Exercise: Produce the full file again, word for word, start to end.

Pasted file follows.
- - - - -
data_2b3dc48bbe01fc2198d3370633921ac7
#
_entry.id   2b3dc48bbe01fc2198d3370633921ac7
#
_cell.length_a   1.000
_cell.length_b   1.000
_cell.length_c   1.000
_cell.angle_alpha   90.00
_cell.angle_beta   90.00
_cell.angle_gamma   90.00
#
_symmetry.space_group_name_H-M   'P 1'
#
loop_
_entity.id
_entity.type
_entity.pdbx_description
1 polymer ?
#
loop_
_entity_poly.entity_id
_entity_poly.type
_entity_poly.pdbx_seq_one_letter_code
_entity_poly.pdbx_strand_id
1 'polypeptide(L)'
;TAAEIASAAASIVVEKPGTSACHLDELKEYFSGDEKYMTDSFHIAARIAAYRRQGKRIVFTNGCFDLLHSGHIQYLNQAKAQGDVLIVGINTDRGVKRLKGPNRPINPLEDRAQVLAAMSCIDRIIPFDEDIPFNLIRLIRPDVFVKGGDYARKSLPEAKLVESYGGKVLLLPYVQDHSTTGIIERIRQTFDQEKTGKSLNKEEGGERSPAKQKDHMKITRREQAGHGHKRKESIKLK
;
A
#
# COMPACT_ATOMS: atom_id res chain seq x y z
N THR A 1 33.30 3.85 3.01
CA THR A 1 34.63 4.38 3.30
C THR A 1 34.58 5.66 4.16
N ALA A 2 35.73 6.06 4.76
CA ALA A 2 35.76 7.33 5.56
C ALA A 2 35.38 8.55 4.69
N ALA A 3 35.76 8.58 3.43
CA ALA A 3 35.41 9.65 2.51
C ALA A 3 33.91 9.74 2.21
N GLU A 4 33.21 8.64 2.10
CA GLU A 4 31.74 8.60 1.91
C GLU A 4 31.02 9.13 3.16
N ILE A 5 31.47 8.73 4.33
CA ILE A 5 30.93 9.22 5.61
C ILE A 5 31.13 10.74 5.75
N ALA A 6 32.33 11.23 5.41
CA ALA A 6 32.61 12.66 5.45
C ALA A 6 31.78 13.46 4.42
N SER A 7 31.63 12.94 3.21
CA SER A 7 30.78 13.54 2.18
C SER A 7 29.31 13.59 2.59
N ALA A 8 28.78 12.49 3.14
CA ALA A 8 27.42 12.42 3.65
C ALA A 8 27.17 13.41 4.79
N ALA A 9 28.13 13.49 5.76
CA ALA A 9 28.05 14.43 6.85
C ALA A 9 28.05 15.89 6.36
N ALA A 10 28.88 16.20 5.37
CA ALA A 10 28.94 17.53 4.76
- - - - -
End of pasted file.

data_2b3dc48bbe01fc2198d3370633921ac7
#
_entry.id   2b3dc48bbe01fc2198d3370633921ac7
#
_cell.length_a   1.000
_cell.length_b   1.000
_cell.length_c   1.000
_cell.angle_alpha   90.00
_cell.angle_beta   90.00
_cell.angle_gamma   90.00
#
_symmetry.space_group_name_H-M   'P 1'
#
loop_
_entity.id
_entity.type
_entity.pdbx_description
1 polymer ?
#
loop_
_entity_poly.entity_id
_entity_poly.type
_entity_poly.pdbx_seq_one_letter_code
_entity_poly.pdbx_strand_id
1 'polypeptide(L)'
;TAAEIASAAASIVVEKPGTSACHLDELKEYFSGDEKYMTDSFHIAARIAAYRRQGKRIVFTNGCFDLLHSGHIQYLNQAKAQGDVLIVGINTDRGVKRLKGPNRPINPLEDRAQVLAAMSCIDRIIPFDEDIPFNLIRLIRPDVFVKGGDYARKSLPEAKLVESYGGKVLLLPYVQDHSTTGIIERIRQTFDQEKTGKSLNKEEGGERSPAKQKDHMKITRREQAGHGHKRKESIKLK
;
A
#
# COMPACT_ATOMS: atom_id res chain seq x y z
N THR A 1 33.30 3.85 3.01
CA THR A 1 34.63 4.38 3.30
C THR A 1 34.58 5.66 4.16
N ALA A 2 35.73 6.06 4.76
CA ALA A 2 35.76 7.33 5.56
C ALA A 2 35.38 8.55 4.69
N ALA A 3 35.76 8.58 3.43
CA ALA A 3 35.41 9.65 2.51
C ALA A 3 33.91 9.74 2.21
N GLU A 4 33.21 8.64 2.10
CA GLU A 4 31.74 8.60 1.91
C GLU A 4 31.02 9.13 3.16
N ILE A 5 31.47 8.73 4.33
CA ILE A 5 30.93 9.22 5.61
C ILE A 5 31.13 10.74 5.75
N ALA A 6 32.33 11.23 5.41
CA ALA A 6 32.61 12.66 5.45
C ALA A 6 31.78 13.46 4.42
N SER A 7 31.63 12.94 3.21
CA SER A 7 30.78 13.54 2.18
C SER A 7 29.31 13.59 2.59
N ALA A 8 28.78 12.49 3.14
CA ALA A 8 27.42 12.42 3.65
C ALA A 8 27.17 13.41 4.79
N ALA A 9 28.13 13.49 5.76
CA ALA A 9 28.05 14.43 6.85
C ALA A 9 28.05 15.89 6.36
N ALA A 10 28.88 16.20 5.37
CA ALA A 10 28.94 17.53 4.76